This project began in October 2016 when Jess Matthews, lecturer in Fine Art Practice at the University of Worcester, proposed a collaborative project that would be feasible and valuable for both the university and the museum, taking the form of two artists each working for a brief residency period at the museum then producing work for an exhibition at the Fine Art department’s temporary exhibition space, The Lantern.
Working with the rapidly expanding university offered an exciting opportunity for Museums Worcestershire in achieving its continuing aim to be increasingly visible, viable and valued, while a collections-based residency would also contribute towards aims to make objects in storage more accessible.
As part of the Meadow Arts Garage Open Lecture Series, in partnership with the Fabrication Research Group at University of Worcester Jess secured £1,000 funding to cover fees and research visits for two artists: AJ Stockwell and Ben Owen, both of whom explore history and cultural memory in their work.
The title of the exhibition was chosen by the artists in discussion with Jess. Each of the four words denotes time or the occupation of time. To highlight how as museums professionals we attempt to shift across time, the exhibition title ‘When Then is Now’ could just as easily have moved the verb ‘is’ and added a question mark to become ‘When is Then Now?’ This shifts the temporal anchor of the sentence and poses a pertinent musicological and historiographical question. However, ‘When Then is Now’ is a declarative, rather than explorative statement. This positions the exhibition in a curatorial future of confident museum professionals who conserve, interpret and present objects with an unquestioning certainty of their communion with the past and the appropriateness of their methodologies, resulting in raucous displays and concerning conservation.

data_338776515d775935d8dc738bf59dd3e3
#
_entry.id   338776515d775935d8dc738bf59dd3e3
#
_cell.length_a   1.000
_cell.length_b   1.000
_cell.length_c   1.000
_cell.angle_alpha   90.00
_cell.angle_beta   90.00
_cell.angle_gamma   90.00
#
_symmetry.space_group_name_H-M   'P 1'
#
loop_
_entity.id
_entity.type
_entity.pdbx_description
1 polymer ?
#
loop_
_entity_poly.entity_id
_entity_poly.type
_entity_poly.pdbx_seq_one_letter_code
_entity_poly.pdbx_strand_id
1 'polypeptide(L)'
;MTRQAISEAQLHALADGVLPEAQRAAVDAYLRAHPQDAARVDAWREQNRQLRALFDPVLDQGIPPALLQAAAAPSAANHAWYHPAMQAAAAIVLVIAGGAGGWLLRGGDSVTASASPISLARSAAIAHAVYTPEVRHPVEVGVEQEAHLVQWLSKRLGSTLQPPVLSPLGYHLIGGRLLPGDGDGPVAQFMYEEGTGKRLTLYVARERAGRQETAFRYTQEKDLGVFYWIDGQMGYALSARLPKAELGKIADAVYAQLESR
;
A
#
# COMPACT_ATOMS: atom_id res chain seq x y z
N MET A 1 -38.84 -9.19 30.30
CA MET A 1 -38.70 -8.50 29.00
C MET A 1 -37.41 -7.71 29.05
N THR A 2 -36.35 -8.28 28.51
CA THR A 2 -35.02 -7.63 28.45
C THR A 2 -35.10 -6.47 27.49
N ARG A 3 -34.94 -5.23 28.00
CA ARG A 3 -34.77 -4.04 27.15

For both the museum and university, this project was an opportunity to explore the interpretive potential of collections-based research in artistic practice. It also functioned as a teaching opportunity illustrating how an artist may function within the museum institution and how they can use collections and institutions as sources for their work.
By December AJ and Ben made their first trips to the Museum to explore the collection. The artist’s each made three trips to Worcester to explore the museum, the collection, the city and to meet staff and volunteers. They then worked from their respective bases in London continuing research and developing the work before the exhibition, which ran at The Lantern – with talks by AJ and Ben as part of the Meadow Arts lecture series – from March 22-29.
Ben visited the museum with a specific interest in the methods and politics of capturing and displaying cultural memory. On his first visit to the museum, we explored the collections in storage, honing in on a number of objects, but it was an interest in the sheer volume and variety of objects that shaped his approach to the project. His piece, Constructive Neutrons, consists of three small screens and four speakers. A central screen shows a drummer playing hypnotic unwavering, synth straight 16 beat whilst lit up with a disco laser show.
This is flanked by screens showing unnamed museum objects spinning slowly on a plastazote covered turntable against a disco ball mirrored backdrop and lit, like the drummer, as if at a low budget rave.
Over the speakers, you can hear our drummers beat accompanied by meandering expressionist Jazz clarinet (played by Museums Worcestershire’s Marketing Officer, Charlie Fothergill) interspersed with intense, pulsing electronica. Over the top of this, you hear the layered voices of Charlie, Kerry Whitehouse our Registrar, Garston Phillips, Collections Ambassador, and myself talking to Ben about the personal, theoretical, practical and ideological nature of our experiences working with museum objects and negotiating methods of display.